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FLAGSTAFF, Ariz. (AP) — A U.S. appeals court has kept in place an Obama-era ban on new mining claims around the Grand Canyon, but a review under the Trump administration is putting it in jeopardy.
The decision Tuesday by the 9th U.S. Circuit Court of Appeals comes as a U.S. House committee heard testimony on access to minerals on public lands and dependence on foreign imports. The U.S. Forest Service under President Donald Trump has proposed reviewing the 20-year ban on new mining north and south of the Grand Canyon.
Former President Barack Obama's Interior secretary made more than 1 million acres outside Grand Canyon National Park off limits to new mining claims in 2012. It didn't affect the roughly 3,000 mining claims that existed before it went into effect, which federal officials say could result in less than a dozen mines.
The area is rich in high-grade uranium ore, and the mining industry, Republicans in Congress and some counties in Arizona and Utah said cutting off access eliminates hundreds of jobs in a remote area and puts the nation's security at risk. Uranium was discovered there in the late 1940s and is used in nuclear power plants.
The Federal Land Policy and Management Act gives the head of the Interior Department authority to withdraw 5,000 or more acres from mining but not for longer than 20 years without congressional approval.
The 9th Circuit said the decision to implement the ban carefully balanced the potential economic benefits of mining against possible risks to environmental and cultural resources and did not violate federal laws.
The National Mining Association, among those challenging the ban, said it was disappointed with the ruling and is exploring its options. It can ask for a new hearing in the 9th Circuit or appeal to the U.S. Supreme Court.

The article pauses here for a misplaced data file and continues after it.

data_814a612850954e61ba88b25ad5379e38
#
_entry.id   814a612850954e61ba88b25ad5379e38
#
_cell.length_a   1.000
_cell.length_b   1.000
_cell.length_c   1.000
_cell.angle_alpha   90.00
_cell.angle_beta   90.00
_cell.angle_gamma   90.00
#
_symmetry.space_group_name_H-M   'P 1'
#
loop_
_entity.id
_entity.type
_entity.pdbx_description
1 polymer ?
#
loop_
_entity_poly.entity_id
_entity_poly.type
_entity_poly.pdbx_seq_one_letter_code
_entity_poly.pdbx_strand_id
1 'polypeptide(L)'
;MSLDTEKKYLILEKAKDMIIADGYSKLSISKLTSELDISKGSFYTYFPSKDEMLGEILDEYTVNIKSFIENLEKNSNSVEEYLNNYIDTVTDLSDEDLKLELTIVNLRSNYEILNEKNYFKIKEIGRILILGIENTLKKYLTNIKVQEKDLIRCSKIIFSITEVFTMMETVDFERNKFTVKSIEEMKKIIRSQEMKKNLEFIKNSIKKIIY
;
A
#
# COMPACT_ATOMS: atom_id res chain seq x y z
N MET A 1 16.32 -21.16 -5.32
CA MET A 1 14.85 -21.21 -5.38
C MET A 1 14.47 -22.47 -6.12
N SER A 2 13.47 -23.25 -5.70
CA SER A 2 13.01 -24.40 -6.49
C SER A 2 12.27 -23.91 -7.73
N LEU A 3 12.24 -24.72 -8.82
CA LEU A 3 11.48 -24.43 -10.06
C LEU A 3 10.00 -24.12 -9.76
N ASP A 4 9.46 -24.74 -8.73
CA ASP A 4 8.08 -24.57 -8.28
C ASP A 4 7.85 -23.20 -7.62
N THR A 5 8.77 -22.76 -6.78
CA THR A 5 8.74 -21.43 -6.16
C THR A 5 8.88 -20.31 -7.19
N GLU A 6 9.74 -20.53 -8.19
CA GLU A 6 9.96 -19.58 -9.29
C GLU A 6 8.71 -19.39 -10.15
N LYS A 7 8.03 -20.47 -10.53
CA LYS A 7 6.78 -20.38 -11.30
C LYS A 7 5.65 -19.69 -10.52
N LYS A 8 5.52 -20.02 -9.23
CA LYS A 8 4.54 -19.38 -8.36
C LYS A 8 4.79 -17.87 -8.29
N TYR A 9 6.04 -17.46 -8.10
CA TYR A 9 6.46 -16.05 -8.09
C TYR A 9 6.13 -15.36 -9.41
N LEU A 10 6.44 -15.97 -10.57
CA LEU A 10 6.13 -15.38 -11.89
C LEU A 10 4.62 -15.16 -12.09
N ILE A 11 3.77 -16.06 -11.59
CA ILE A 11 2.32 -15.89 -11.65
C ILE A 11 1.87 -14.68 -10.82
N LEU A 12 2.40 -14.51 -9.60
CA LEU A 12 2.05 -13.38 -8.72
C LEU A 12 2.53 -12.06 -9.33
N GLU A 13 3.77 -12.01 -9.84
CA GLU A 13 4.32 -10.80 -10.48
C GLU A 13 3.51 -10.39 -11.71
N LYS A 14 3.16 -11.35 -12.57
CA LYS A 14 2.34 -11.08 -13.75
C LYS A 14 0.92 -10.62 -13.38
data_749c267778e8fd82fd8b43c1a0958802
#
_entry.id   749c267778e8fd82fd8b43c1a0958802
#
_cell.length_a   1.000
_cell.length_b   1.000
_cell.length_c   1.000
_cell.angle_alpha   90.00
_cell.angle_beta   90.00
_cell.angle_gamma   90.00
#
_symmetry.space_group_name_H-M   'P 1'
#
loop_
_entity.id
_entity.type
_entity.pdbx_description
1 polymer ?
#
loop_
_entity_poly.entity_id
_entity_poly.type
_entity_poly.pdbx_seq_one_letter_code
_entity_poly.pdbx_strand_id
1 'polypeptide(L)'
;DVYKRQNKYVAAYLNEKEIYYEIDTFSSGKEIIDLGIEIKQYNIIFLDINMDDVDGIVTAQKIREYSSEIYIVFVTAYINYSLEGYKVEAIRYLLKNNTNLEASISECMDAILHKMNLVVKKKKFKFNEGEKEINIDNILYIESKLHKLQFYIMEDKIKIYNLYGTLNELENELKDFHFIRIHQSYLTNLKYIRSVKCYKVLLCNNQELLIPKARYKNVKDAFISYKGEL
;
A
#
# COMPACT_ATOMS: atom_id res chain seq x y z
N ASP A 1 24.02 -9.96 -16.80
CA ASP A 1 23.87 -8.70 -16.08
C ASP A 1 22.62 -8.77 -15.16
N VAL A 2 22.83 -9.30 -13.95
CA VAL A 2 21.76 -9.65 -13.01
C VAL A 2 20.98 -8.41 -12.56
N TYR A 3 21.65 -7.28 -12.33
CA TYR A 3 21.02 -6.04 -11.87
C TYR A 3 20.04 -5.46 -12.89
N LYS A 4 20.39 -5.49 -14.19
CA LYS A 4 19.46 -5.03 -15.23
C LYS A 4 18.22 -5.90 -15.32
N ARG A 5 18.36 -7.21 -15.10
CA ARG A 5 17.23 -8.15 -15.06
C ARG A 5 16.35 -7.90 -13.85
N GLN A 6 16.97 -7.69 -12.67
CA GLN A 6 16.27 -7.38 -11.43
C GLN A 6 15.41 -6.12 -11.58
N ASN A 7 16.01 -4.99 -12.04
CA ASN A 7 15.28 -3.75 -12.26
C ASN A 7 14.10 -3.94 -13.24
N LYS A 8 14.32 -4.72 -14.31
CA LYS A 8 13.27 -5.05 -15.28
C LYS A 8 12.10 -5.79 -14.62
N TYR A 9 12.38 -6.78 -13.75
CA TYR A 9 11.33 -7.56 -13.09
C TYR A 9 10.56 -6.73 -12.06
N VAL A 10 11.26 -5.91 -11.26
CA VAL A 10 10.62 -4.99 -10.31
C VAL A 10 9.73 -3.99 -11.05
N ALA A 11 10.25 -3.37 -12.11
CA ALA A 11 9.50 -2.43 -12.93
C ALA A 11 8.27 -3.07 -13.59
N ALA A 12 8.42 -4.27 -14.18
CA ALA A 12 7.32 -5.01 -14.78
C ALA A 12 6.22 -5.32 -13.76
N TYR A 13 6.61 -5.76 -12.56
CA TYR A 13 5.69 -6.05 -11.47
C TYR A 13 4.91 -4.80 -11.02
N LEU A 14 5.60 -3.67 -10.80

"Unwise and unwarranted mineral withdrawals are bad public policy that ignore the vast sectors of our economy that depend upon a reliable and secure supply chain of minerals and metals," Katie Sweeney, a senior vice president and general counsel for the association, said at the House Committee on Natural Resources hearing.
Luke Popovich, a spokesman for the association said, "It is now time for the Congress and the administration, working with the impacted states, to re-evaluate whether the withdrawal was justified based on the scientific, technical and socio-economic facts."
Conservationists say the ban is crucial for protecting water and the Grand Canyon, a national park visited by more than 5 million people a year. The U.S. Geological Survey has found some water sources in the region are contaminated with arsenic and uranium but says more information is needed to determine the extent.
Carletta Tilousi, a councilwoman on the Havasupai reservation deep in a gorge off the Grand Canyon that's accessible by foot, mule or helicopter and known for its blue-green waterfalls, said an environmental catastrophe easily could wipe out the roughly 775 tribal members who live there.
She urged the congressional committee to maintain protections.
"There are too many risks and many unanswered questions pertaining to the long-term effects of the groundwater contamination," she said. "The Grand Canyon should be protected for all of humanity and the residents of the state of Arizona."
Roger Clark of the Flagstaff-based Grand Canyon Trust said he's relieved the Interior secretary's authority to set aside land has been upheld but is uneasy about the possibility of the Trump administration overturning it without much hope of an appeal.
Weeks ago, the Forest Service proposed reviewing the 20-year ban after Trump issued an executive order for federal agencies to eliminate restrictions on energy production. An agency spokeswoman, Babete Anderson, said no action has been taken since.
In a separate but related ruling Tuesday, the 9th Circuit rejected a challenge to a uranium mine south of the Grand Canyon but within the area where new claims are prohibited.
The Forest Service found in 2012 that Energy Fuels Inc. had a valid operations plan for its Canyon Mine and had shown sufficient quality and quantity of uranium ore to mine at the site. The company's claims predated the ban.
Energy Fuels spokesman Curtis Moore said more work needs to be done and no decision has been made on when to start mining operations.
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